In this season's Champions League, Vinicius (six goals from 4.49 xG), Jude Bellingham (four, 3.02 xG) and Brahim Diaz (two, 1.53 xG) all outperformed their underlying numbers, while Rodrygo (five, 5.71 xG) and Joselu (five, 5.44 xG) were not far away. 

In 2021-22, their charge was spearheaded by Benzema, who scored an incredible 15 goals from chances totalling just 8.35 xG. With five goals from 2.39 xG, Rodrygo was another notable overperformer.  

And of course, Ronaldo was at the forefront of their previous four triumphs. Between the start of 2013-14 and the end of 2017-18, he plundered 53 goals from just 42.9 xG in 50 Champions League matches. The fact he turned those chances into 51.4 expected goals on target (xGoT) only further demonstrates the supreme quality of his finishing.

It hasn't all been about the strikers, though. Who could forget the contributions of Ramos, whose last-gasp header saved Madrid from defeat in the 2014 final against Atletico?

Modric and Kroos, meanwhile, have dictated midfield battles at the highest level well into their thirties.

Kroos produced another metronomic performance in the final game of his club career on Saturday, leading all 22 starters for touches (108), passes attempted (94) and passes completed (91). Only Julian Brandt matched his four chances created, one of which was the corner-kick assist for Carvajal's opener. 

With Ancelotti – and Zidane previously – allowing some of the game's greatest improvisers to do their thing, sometimes the data goes out of the window. 

Toni Kroos is set to leave Real Madrid as a six-time Champions League winner but Carlo Ancelotti wants the Los Blancos midfielder to reverse his retirement decision.

The Germany midfielder appears to have played the final club game of his career, signing off with European glory after a 2-0 victory over Borussia Dortmund in Saturday's final.

Kroos delivered a perfect corner-kick assist for Dani Carvajal's 74th-minute opener at Wembley Stadium before Vinicius Junior sealed Madrid's 15th crown in UEFA's top club competition.

The 34-year-old Kroos will head to Euro 2024 with Germany this month before calling time on his glittering career, though Ancelotti hopes he will change his mind.

"I'm really grateful to Kroos," Ancelotti said. "He finished at the very top, there is no way to finish higher than this.

"He had the boldness to finish it [his career] and he is a legend at this club.

"All the fans are grateful to him for his attitude, his professionalism. I've told him we are waiting for him to change his mind – we are waiting for you."

It was the sixth winning campaign for Madrid quadruple Kroos, Luka Modric, Dani Carvajal and Nacho in the Champions League.

Only Paco Gento (six) has won the European Cup/Champions League as many times among players in history.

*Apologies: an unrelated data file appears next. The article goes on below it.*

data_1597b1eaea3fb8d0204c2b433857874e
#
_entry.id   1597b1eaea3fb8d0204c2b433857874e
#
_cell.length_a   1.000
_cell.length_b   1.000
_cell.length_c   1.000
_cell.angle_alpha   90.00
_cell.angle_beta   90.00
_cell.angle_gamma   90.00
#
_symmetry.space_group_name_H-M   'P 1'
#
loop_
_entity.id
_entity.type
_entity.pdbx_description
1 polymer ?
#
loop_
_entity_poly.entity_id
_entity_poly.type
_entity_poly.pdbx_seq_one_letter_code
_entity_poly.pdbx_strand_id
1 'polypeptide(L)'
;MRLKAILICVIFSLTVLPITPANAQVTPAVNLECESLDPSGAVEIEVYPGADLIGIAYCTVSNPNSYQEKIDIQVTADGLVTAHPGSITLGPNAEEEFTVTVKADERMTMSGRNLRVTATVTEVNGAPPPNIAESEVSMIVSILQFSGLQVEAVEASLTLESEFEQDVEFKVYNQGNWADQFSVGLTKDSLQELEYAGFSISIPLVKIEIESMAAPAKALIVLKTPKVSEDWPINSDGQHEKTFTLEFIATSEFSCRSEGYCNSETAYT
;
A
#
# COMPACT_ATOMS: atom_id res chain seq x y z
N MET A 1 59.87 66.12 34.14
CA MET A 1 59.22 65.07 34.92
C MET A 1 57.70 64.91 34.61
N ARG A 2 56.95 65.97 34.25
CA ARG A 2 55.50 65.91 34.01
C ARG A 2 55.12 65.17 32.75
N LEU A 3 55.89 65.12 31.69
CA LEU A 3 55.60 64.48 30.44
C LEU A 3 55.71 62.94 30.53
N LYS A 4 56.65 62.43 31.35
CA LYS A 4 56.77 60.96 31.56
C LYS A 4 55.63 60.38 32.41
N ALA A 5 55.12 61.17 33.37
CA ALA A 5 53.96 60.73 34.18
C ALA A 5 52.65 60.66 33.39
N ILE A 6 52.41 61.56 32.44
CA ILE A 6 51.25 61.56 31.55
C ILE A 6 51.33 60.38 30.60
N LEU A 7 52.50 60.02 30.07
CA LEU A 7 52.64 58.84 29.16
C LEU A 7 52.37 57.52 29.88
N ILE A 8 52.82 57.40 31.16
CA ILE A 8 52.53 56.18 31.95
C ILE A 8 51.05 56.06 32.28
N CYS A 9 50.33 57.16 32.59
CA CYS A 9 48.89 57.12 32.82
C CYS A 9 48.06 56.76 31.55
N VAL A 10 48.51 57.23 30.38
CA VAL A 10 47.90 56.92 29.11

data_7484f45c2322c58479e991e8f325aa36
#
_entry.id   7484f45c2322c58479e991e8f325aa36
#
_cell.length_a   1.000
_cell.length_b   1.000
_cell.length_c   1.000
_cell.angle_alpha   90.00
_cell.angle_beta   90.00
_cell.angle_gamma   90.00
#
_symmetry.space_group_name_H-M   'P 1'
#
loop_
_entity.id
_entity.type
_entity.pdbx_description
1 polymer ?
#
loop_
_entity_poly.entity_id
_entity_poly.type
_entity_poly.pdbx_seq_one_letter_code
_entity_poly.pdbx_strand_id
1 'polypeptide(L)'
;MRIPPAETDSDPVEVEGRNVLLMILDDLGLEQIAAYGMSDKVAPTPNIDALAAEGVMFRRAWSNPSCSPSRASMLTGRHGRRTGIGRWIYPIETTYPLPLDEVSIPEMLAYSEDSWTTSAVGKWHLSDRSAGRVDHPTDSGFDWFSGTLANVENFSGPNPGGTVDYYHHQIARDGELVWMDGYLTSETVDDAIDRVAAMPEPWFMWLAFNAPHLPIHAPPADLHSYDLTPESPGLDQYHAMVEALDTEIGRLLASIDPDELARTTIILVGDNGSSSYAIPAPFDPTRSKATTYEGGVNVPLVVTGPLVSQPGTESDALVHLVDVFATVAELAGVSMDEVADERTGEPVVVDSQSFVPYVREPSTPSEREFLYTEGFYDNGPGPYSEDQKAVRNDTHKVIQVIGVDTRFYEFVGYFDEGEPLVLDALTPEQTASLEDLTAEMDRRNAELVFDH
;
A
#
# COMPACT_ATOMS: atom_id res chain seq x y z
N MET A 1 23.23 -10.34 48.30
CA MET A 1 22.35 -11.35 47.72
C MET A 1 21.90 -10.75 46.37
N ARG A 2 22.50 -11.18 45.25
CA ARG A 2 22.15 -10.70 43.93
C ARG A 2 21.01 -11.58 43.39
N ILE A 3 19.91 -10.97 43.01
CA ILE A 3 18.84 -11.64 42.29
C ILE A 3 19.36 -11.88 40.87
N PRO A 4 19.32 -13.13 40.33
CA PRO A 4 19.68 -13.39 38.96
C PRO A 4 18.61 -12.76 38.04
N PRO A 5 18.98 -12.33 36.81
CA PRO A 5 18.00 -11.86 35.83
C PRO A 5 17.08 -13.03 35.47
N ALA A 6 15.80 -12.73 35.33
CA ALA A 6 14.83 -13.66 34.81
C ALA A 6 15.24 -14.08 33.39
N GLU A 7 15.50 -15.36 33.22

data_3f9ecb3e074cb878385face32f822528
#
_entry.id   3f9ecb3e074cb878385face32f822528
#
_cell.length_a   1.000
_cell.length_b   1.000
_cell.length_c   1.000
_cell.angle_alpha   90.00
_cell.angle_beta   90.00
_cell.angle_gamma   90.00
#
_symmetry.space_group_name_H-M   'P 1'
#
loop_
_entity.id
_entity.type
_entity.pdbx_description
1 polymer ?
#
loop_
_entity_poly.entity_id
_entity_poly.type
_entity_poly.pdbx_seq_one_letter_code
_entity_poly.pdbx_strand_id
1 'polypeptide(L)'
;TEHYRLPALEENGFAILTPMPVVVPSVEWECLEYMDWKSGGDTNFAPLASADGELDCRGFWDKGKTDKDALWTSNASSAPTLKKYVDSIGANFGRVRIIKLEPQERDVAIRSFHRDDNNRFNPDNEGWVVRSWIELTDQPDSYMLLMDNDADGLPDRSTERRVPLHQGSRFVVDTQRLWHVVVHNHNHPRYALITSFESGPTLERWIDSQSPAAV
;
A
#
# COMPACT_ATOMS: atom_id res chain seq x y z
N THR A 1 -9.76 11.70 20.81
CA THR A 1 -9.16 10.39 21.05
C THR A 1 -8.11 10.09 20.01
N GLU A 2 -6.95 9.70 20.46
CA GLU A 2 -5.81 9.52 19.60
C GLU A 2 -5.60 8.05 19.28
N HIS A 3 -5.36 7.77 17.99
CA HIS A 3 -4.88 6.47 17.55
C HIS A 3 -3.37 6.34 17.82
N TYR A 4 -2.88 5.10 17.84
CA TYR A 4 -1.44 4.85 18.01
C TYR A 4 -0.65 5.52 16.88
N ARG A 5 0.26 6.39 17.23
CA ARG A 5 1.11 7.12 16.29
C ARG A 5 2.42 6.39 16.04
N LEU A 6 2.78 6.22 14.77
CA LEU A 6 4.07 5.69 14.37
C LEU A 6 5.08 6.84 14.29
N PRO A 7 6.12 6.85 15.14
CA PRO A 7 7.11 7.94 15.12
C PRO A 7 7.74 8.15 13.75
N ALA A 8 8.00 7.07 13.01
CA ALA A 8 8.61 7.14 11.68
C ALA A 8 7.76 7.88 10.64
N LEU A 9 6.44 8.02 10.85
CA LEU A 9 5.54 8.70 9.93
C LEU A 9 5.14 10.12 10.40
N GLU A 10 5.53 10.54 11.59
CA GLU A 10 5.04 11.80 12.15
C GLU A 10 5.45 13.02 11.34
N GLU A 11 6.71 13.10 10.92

This success will be further boosted by the expected arrival of Kylian Mbappe, who is reportedly set to join Madrid after announcing his intentions to leave Paris Saint-Germain.

Ancelotti says Los Blancos will look to new arrivals, as well as the current crop of Madrid stars, to combat Kroos' retirement.

"We have lost an important player, but we have players who can replace him and we will adapt and play a slightly different way," Ancelotti said.

"We have fantastic players and the resources to remain competitive."

Kroos' Germany face Ukraine and Greece in warm-up fixtures before opening their Euro 2024 campaign against Scotland on June 14.

Toni Kroos was hailed as a "legend" by his fellow midfielder Federico Valverde after helping Real Madrid win their 15th European crown in the final game of his club career on Saturday.

Kroos enjoyed a winning send-off in the Champions League final at Wembley Stadium, assisting Dani Carvajal's opener in a hard-fought 2-0 win over Borussia Dortmund.

The 34-year-old – who will hang up his boots after representing Germany at Euro 2024 – joined Luka Modric and Nacho in winning his sixth European crown, a feat only previously achieved by Paco Gento.

Kroos led all 22 starters for touches (108), passes attempted (94), and passes completed (91), while only Ferland Mendy, with perfect distribution, bettered his passing accuracy (96.8 per cent). Dortmund's Julian Brandt matched his four chances created.

Speaking to Movistar after the game, Kroos expressed relief that Madrid had survived a below-par first half, in which Dortmund missed several decent chances.

"The decisive thing was that we didn't concede in the first half. The first half really wasn’t good from us," Kroos said.

"Then we got into the game better and scored the goal. We were fully there and the better team. But it took a long time until we were the better team tonight."

Valverde, meanwhile, was glowing in his praise for Kroos. 

Asked how much he would miss his retiring midfield partner, the Uruguayan said: "A lot, like everyone else. 

"He is a person who has left his legend here, his mark. We, as youngsters, try to learn as much from him as possible, like with Modric. 

"Thank you for all that you have given and taught us on a day-to-day basis, for that competitiveness."

Asked about Madrid's winning mentality, he added: "It comes from the greatest, those who give this value to this club: you always win. 

"Tomorrow we'll go to celebrate, but they'll tell us to win it again next year!"

Real Madrid head coach Carlo Ancelotti felt winning the European Cup for a record-extending 15th time on Saturday had been much more difficult than expected for the Spanish champions.

Los Blancos needed two late goals from Dani Carvajal and Vinicius Junior to beat Germany's Borussia Dortmund 2-0 in the Champions League final at Wembley.

"I never get used to it, because it was difficult, very difficult, more than expected," Ancelotti told Movistar Plus+.

"In the first half we were a bit lazy, we had losses and they [Dortmund] were able to play how they wanted, but in the second half we were better and more balanced, with fewer losses.